Billionaire Hubert Neumann arrested during bitter family feud over ‘world-class’ art collection reminiscent of HBO hit ‘Succession’
It was three days before Christmas when cops arrived to arrest aging billionaire Hubert Neumann at his NYC townhouse.
His own son-in-law had called the cops on him amid a huge family feud over their astonishing art collection.
Hubert, now 91, was hauled away on December 22, 2018, at age 86, after Jeffrey Donnelly, married to his daughter Belinda, accused him of a ‘shoulder shove’.
He spent the night sleeping on the freezing cold floor of a police cell, surrounded by vermin.
Speaking about the moment he was put into a cell with two other men, Hubert, who was 86 at the time, told The Post: “These guys said, ‘Hey man, what are you doing here?’ Because they said I was an old guy. I said, ‘My family put me in jail.’ They said, ‘What kind of family you got, man?’”
More than four years later, the battle has only got worse.
It is so reminiscent of HBO hit ‘Succession’, that Hubert’s youngest daughter Melissa Neumann, who remains close to her dad, admitted: “I had to stop watching it as it hit too close to home.”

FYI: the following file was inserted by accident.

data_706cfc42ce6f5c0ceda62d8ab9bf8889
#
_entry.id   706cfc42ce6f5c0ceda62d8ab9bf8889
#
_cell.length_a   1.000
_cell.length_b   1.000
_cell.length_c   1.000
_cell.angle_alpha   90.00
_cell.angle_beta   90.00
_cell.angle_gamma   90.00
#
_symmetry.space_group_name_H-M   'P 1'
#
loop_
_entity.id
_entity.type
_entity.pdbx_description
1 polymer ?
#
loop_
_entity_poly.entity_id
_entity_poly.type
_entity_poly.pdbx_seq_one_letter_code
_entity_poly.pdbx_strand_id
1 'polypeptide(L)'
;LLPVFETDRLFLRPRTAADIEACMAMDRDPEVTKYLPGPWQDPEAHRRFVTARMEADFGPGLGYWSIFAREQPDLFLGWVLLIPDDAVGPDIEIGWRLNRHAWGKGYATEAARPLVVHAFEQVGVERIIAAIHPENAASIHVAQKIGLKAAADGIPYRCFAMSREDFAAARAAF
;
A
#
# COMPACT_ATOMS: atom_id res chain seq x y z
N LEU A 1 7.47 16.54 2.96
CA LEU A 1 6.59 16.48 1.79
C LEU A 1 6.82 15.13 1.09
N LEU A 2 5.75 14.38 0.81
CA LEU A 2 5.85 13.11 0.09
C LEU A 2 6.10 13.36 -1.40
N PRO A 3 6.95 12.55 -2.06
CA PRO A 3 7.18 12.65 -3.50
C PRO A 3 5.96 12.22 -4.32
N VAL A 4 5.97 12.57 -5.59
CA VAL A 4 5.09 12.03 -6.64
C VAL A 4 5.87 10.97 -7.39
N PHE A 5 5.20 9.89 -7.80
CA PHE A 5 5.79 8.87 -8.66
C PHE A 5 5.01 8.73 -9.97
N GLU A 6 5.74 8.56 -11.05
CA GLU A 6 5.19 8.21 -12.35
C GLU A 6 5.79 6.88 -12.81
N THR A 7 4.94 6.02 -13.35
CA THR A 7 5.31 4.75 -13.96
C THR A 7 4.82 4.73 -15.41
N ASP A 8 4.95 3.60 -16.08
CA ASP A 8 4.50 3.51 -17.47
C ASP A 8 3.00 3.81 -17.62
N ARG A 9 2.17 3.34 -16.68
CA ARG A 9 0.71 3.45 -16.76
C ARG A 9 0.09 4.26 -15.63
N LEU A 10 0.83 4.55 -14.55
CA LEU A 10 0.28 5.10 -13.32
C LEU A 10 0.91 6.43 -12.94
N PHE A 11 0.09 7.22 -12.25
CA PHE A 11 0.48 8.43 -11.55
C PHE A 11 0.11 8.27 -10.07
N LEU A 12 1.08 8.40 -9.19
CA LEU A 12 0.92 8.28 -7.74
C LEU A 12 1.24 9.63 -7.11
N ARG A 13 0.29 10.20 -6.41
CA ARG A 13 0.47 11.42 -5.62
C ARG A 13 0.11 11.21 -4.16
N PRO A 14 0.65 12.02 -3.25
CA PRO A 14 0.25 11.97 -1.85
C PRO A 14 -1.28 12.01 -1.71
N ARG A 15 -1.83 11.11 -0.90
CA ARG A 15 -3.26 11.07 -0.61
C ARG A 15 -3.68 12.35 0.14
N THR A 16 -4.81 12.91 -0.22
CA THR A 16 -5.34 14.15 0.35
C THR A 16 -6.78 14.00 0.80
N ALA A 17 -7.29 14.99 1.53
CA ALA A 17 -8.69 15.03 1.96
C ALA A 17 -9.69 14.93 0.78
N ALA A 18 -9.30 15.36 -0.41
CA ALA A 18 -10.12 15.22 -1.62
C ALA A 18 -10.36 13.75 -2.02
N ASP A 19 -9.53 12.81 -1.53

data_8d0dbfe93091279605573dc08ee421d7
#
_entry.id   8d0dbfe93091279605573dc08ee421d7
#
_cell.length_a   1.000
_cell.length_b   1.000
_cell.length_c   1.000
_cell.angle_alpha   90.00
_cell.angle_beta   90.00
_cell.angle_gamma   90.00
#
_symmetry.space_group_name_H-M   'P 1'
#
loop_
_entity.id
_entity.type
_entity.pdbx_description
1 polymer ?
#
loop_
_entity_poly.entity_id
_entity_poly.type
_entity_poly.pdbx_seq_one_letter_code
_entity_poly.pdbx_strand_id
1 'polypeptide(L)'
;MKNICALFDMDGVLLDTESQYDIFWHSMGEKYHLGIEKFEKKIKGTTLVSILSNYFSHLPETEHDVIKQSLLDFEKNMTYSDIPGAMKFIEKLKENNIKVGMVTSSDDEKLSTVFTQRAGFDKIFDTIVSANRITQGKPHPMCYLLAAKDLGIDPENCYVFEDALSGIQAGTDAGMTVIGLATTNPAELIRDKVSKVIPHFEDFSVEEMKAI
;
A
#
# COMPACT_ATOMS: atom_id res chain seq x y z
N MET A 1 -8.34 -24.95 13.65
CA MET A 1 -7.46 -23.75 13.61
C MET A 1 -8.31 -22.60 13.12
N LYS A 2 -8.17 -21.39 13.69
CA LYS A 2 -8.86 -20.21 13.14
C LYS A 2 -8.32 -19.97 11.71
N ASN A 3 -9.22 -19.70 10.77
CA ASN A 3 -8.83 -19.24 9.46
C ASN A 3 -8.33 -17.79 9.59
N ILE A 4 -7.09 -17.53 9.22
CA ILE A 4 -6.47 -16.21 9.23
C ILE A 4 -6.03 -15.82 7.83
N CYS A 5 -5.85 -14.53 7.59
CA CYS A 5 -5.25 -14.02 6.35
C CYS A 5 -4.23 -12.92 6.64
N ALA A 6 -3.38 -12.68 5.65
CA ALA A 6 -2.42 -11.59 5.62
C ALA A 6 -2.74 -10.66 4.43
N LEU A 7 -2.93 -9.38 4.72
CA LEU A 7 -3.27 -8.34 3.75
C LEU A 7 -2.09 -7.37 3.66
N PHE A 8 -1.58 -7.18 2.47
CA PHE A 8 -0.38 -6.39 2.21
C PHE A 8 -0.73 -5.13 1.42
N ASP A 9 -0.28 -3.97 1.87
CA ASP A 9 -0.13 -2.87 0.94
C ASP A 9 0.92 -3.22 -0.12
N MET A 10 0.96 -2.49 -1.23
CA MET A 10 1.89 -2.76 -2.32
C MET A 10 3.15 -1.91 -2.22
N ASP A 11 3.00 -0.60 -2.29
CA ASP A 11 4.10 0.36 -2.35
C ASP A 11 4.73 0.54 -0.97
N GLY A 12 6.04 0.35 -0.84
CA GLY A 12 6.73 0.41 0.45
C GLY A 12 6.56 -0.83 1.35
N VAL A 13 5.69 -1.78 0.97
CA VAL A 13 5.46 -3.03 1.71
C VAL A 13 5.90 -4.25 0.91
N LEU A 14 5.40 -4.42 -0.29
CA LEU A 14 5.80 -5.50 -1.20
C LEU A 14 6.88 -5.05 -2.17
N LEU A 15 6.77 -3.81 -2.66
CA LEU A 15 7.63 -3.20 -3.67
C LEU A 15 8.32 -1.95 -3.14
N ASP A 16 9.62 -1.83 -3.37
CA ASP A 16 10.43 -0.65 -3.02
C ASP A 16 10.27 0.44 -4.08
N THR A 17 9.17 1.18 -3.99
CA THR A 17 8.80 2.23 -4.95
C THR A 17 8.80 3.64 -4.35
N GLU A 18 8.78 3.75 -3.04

Neumman, a Chicago mail-order cosmetics heir, has a collection of art ranging from Picasso, Miró, and Matisse to Warhol and Koons, which he began collecting 50 years ago with his late father Morton.
Neumman was and is prolific, befriending artists including Basquiat before they found fame, still buying up-and-coming artists, and building a collection that he sees as his legacy.
But he’s embroiled in a legal fight over the future of the artwork, brought by Belinda, the second of his three daughters.
She is attempting to get him thrown out of two trusts he oversees.
Hubert fears that if she succeeds, she could sell most or all the art collected over five decades.
In 2021, The Post revealed the family was fighting over a George Herms sculpture – after previously falling out over Basquiats.
Now we can reveal the full ugly extent of the battle, with Hubert’s arrest being matched by accusations that he was a wife-beater.
This was alleged during a court fight over Hubert’s ex-wife Dolores’ will. Neumann claimed it was secretly changed before her death to give Belinda 80 percent of the estate, and the other two daughters the remaining 20 percent.
A court recently ruled that Dolores was in sound mind when she made the amendment.
With a slew of ongoing court cases about the two trusts that Hubert oversees, a spokesperson for Belinda and Jeffrey told The Post: “Hubert’s physical abuse of Dolores is just one element of his 40-plus years of fraud and criminality which, as alleged and will be proven in ongoing litigations.”